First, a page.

Paredes-Sabja, Daniel; Torres, J. Antonio; Setlow, Peter; Sarker, Mahfuzur R.



Genotype to phenotype: identification of diagnostic vibrio phenotypes using whole genome sequences.  


Vibrios are ubiquitous in the aquatic environment and can be found in association with animal or plant hosts. The range of ecological relationships includes pathogenic and mutualistic associations. To gain a better understanding of the ecology of these microbes, it is important to determine their phenotypic features. However, the traditional phenotypic characterization of vibrios has been expensive, time-consuming and restricted in scope to a limited number of features. In addition, most of the commercial systems applied for phenotypic characterization cannot characterize the broad spectrum of environmental strains. A reliable and possible alternative is to obtain phenotypic information directly from whole genome sequences. The aim of the present study was to evaluate the usefulness of whole genome sequences as a source of phenotypic information. We performed a comparison of the vibrio phenotypes obtained from the literature with the phenotypes obtained from whole genome sequences. We observed a significant correlation between the previously published phenotypic data and the phenotypic data retrieved from whole genome sequences of vibrios. Analysis of 26 vibrio genomes revealed that all genes coding for the specific proteins involved in the metabolic pathways responsible for positive phenotypes of the 14 diagnostic features (Voges-Proskauer reaction, indole production, arginine dihydrolase, ornithine decarboxylase, utilization of myo-inositol, sucrose and L-leucine, and fermentation of D-mannitol, D-sorbitol, L-arabinose, trehalose, cellobiose, D-mannose and D-galactose) were found in the majority of the vibrios genomes. Vibrio species that were negative for a given phenotype revealed the absence of all or several genes involved in the respective biochemical pathways, indicating the utility of this approach to characterize the phenotypes of vibrios. The absence of the global regulation and regulatory proteins in the Vibrio parahaemolyticus genome indicated a non-vibrio phenotype. Whole genome sequences represent an important source for the phenotypic identification of vibrios. PMID:24505074

Amaral, Gilda Rose S; Dias, Graciela M; Wellington-Oguri, Michiyo; Chimetto, Luciane; Campeão, Mariana E; Thompson, Fabiano L; Thompson, Cristiane C



Myocardial Reloading After Extracorporeal Membrane Oxygenation Alters Substrate Metabolism While Promoting Protein Synthesis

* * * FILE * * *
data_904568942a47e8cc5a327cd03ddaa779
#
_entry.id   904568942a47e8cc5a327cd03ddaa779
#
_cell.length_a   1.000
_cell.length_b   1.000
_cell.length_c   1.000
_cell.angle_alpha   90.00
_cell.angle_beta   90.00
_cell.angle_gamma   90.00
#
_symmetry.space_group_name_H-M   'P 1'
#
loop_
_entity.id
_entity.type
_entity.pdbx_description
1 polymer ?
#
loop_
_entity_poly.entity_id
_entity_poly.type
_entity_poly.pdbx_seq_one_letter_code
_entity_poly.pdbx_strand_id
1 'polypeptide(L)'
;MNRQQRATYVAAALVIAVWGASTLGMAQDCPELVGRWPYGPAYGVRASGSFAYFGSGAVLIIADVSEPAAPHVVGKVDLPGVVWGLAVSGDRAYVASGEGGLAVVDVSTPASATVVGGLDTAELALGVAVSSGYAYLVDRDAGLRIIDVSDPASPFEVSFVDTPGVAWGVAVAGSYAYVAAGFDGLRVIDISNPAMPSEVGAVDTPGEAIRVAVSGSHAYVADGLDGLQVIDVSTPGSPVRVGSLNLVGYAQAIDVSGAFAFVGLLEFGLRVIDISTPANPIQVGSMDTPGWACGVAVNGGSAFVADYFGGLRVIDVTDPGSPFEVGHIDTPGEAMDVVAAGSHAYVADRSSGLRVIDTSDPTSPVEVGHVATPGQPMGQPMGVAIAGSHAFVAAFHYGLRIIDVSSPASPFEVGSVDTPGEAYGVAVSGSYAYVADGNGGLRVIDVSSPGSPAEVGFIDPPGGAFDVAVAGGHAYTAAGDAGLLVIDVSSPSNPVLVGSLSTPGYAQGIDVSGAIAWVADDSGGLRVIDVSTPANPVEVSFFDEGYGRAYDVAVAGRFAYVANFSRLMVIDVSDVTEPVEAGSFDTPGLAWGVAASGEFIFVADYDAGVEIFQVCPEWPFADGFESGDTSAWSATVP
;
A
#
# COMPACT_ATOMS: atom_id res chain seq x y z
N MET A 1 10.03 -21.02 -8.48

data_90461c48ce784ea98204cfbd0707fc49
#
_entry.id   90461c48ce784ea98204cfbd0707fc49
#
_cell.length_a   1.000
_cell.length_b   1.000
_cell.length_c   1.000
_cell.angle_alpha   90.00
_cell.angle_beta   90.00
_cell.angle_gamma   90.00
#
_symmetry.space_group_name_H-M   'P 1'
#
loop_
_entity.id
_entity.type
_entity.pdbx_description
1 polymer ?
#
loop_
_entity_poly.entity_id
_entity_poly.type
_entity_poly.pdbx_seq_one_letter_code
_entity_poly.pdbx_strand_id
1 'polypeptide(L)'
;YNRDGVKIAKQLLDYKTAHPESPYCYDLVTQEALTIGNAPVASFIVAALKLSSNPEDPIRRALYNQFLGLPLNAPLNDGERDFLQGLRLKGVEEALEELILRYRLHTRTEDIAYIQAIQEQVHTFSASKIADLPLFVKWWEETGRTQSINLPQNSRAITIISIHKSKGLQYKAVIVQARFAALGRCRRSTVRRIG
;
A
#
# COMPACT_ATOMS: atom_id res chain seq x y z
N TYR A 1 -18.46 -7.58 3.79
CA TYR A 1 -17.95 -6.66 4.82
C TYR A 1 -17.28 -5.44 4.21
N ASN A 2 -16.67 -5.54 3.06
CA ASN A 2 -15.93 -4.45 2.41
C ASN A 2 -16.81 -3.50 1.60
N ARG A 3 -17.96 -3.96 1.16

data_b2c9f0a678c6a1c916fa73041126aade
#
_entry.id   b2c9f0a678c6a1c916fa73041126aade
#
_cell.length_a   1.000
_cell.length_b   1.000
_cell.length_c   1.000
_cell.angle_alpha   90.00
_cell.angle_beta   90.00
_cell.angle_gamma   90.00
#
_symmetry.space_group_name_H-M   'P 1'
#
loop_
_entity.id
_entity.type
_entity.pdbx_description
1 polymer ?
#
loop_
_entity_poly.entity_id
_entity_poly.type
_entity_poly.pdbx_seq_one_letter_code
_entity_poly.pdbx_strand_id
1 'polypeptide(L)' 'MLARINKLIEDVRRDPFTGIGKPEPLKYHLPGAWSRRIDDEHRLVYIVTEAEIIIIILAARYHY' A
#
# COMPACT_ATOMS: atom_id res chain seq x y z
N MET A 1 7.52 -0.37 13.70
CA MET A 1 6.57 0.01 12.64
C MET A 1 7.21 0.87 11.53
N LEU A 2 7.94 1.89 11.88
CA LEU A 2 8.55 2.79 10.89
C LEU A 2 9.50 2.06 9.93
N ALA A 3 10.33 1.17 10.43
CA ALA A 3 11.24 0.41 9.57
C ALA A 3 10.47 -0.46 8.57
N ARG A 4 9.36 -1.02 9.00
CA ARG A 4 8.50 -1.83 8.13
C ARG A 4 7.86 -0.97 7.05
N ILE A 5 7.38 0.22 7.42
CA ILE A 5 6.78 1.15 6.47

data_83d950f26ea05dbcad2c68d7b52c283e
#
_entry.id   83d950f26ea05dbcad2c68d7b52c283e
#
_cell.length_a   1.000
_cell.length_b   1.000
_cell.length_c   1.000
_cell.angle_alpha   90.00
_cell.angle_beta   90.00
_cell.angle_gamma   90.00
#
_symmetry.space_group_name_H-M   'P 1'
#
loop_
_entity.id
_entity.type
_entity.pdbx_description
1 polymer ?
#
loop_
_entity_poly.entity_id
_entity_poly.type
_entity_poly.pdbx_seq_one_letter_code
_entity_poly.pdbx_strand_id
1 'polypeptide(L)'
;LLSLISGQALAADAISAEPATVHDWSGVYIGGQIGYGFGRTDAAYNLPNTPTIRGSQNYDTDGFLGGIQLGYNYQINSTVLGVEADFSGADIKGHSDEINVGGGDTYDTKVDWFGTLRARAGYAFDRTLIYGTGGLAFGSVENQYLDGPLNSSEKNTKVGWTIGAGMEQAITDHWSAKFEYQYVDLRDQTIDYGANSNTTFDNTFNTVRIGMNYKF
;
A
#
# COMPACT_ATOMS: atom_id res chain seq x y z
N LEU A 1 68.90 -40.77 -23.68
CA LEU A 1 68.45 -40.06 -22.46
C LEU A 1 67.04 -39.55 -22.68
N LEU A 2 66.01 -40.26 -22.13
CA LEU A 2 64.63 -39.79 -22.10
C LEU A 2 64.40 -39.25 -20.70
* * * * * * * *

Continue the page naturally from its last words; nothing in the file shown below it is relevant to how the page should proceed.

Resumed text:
PubMed Central

Background Extracorporeal membrane oxygenation (ECMO) unloads the heart, providing a bridge to recovery in children after myocardial stunning. ECMO also induces stress which can adversely affect the ability to reload or wean the heart from the circuit. Metabolic impairments induced by altered loading and/or stress conditions may impact weaning. However, cardiac substrate and amino acid requirements upon weaning are unknown. We assessed the hypothesis that ventricular reloading with ECMO modulates both substrate entry into the citric acid cycle (CAC) and myocardial protein synthesis. Methods and Results Sixteen immature piglets (7.8 to 15.6 kg) were separated into 2 groups based on ventricular loading status: 8?hour ECMO (UNLOAD) and postwean from ECMO (RELOAD). We infused into the coronary artery [2?13C]?pyruvate as an oxidative substrate and [13C6]?L?leucine as an indicator for amino acid oxidation and protein synthesis. Upon RELOAD, each functional parameter, which were decreased substantially by ECMO, recovered to near?baseline level with the exclusion of minimum dP/dt. Accordingly, myocardial oxygen consumption was also increased, indicating that overall mitochondrial metabolism was reestablished. At the metabolic level, when compared to UNLOAD, RELOAD altered the contribution of various substrates/pathways to tissue pyruvate formation, favoring exogenous pyruvate versus glycolysis, and acetyl?CoA formation, shifting away from pyruvate decarboxylation to endogenous substrate, presumably fatty acids. Furthermore, there was also a significant increase of tissue concentrations for all CAC intermediates (?80%), suggesting enhanced anaplerosis, and of fractional protein synthesis rates (>70%). Conclusions RELOAD alters both cytosolic and mitochondrial energy substrate metabolism, while favoring leucine incorporation into protein synthesis rather than oxidation in the CAC. Improved understanding of factors governing these metabolic perturbations may serve as a basis for interventions and thereby improve success rate from weaning from ECMO.